Someday, I might chuck mine in the lathe and see how that works. At least the chips will fall in an area where chips normally collect.:)

While the Giraud is expensive up front, additional trimming heads cost about the same as each WFT. So, if you are planning to trim many different cartridges, it might be worth going with the Giraud.

Walkalong
October 22, 2013, 05:11 PM
With the lathe you still have to stop and clear shavings from time to time, but it's nicer than using a drill.

SuedePflow
October 22, 2013, 05:14 PM
Someday, I might chuck mine in the lathe and see how that works. At least the chips will fall in an area where chips normally collect
Excellent idea! I'm going to give that a try as well.

Rule3
October 22, 2013, 05:26 PM
Yes it is as good as the video. I have one and use it. I also have the RCBS trimmer attached to a drill. The WFT is twice as fast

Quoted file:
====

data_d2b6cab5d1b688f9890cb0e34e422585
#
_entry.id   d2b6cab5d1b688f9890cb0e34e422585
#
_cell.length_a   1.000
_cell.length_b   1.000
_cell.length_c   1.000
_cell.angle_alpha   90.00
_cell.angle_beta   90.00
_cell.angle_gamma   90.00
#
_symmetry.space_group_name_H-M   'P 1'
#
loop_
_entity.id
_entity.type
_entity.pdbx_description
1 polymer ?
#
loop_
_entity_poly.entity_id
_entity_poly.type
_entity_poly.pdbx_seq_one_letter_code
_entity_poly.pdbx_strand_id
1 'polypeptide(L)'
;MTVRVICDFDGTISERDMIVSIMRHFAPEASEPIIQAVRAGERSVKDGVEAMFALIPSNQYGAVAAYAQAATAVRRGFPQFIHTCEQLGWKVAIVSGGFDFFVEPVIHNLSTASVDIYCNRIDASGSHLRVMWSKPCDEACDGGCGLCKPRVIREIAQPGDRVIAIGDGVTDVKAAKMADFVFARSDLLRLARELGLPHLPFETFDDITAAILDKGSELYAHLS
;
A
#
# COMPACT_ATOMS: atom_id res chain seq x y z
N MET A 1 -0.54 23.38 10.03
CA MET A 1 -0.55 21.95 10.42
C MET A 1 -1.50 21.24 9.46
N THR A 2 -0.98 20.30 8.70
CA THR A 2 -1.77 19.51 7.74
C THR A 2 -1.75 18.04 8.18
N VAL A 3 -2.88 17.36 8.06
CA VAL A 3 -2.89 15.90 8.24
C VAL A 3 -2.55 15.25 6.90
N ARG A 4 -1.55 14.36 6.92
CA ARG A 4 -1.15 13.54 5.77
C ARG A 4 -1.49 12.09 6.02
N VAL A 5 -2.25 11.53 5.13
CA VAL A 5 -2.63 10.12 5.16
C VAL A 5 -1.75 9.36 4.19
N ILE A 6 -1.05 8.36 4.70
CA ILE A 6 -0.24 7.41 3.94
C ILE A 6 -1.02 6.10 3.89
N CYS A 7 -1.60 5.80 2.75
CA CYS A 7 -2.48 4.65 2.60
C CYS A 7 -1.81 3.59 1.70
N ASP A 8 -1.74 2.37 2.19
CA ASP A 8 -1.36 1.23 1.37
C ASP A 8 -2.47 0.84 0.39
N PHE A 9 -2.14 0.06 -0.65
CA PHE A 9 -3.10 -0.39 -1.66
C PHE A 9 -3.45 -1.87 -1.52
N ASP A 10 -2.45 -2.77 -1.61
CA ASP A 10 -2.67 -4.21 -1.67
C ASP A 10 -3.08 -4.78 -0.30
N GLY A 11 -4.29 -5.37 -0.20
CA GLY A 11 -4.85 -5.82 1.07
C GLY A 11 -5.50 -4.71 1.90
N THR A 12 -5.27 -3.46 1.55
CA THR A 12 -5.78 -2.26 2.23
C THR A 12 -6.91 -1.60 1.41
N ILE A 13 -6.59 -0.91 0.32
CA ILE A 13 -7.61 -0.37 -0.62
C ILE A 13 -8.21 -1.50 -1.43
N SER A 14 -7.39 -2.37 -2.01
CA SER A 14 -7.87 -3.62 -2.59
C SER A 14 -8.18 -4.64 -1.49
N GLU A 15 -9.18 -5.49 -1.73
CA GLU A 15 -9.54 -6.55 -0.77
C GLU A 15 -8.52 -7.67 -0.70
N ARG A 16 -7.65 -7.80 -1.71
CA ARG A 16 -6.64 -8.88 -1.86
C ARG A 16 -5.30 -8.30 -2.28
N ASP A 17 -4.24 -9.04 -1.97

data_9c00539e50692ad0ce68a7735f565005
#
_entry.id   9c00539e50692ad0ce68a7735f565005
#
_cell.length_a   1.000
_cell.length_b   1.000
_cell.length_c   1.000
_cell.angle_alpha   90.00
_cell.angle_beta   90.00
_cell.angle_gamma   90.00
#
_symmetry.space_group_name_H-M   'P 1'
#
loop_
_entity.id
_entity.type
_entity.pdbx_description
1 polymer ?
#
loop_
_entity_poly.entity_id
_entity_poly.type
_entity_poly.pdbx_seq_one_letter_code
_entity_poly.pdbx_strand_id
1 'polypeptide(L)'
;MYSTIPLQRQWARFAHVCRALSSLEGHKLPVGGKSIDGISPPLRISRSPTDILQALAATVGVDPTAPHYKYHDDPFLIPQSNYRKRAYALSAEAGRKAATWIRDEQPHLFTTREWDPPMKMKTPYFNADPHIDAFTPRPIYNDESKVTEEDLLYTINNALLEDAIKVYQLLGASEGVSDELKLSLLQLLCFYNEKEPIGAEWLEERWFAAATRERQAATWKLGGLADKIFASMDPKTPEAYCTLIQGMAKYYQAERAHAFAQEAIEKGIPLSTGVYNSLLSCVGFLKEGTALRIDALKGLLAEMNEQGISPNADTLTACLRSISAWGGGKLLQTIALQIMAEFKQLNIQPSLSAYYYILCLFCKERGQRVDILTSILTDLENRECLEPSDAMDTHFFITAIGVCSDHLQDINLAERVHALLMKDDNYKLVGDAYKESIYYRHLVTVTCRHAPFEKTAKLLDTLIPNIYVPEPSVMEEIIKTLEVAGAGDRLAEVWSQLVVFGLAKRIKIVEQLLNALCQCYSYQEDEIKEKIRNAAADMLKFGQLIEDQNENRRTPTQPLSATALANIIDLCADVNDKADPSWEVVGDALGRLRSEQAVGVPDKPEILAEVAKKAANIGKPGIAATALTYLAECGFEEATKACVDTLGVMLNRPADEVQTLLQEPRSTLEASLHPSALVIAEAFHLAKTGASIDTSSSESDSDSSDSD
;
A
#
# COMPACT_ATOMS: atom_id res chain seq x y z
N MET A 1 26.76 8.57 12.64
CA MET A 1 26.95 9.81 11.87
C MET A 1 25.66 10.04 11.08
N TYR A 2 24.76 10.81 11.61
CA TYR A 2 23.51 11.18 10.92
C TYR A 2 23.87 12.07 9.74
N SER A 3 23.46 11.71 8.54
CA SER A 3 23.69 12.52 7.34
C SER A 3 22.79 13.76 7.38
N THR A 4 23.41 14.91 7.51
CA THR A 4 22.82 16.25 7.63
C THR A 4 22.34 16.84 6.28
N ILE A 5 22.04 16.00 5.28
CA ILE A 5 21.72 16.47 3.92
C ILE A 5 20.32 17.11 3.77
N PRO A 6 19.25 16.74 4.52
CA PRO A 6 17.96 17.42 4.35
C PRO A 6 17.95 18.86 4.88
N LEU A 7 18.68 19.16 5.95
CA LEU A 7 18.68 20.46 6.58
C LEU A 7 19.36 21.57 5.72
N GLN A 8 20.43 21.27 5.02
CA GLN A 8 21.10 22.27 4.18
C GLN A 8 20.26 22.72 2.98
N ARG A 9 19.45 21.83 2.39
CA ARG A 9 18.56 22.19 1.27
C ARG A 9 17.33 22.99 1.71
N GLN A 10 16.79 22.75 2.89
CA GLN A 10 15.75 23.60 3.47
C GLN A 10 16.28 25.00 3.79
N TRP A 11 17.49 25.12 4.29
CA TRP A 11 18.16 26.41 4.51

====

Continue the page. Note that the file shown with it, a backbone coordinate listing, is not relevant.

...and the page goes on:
I posted a thread where I put it inside a large 1 gal plastic jug (through the bottom) and also cut a hole for the end of the shop vac hose to stick in (hole in with rubber o ring)

Chuck the drill in a vise and trim all you want, no clean up.!

Skulptor
October 22, 2013, 05:36 PM
Awesome Gents!! Looks like I will be trying one! I will have to look into the tools to chamfer and de-burr next, I guess.
I appreciate all the info in such short time!!!
Chaz

SuedePflow
October 22, 2013, 05:42 PM
I posted a thread where I put it inside a large 1 gal plastic jug (through the bottom) and also cut a hole for the end of the shop vac hose to stick in (hole in with rubber o ring)
Care to share a URL?

cfullgraf
October 22, 2013, 07:39 PM
With the lathe you still have to stop and clear shavings from time to time, but it's nicer than using a drill.

I'm sure it does need to be stopped once in a while.

Probably a little swish of compressed air after the chips fall out also might help prevent a chip getting stuck on the shoulder stop.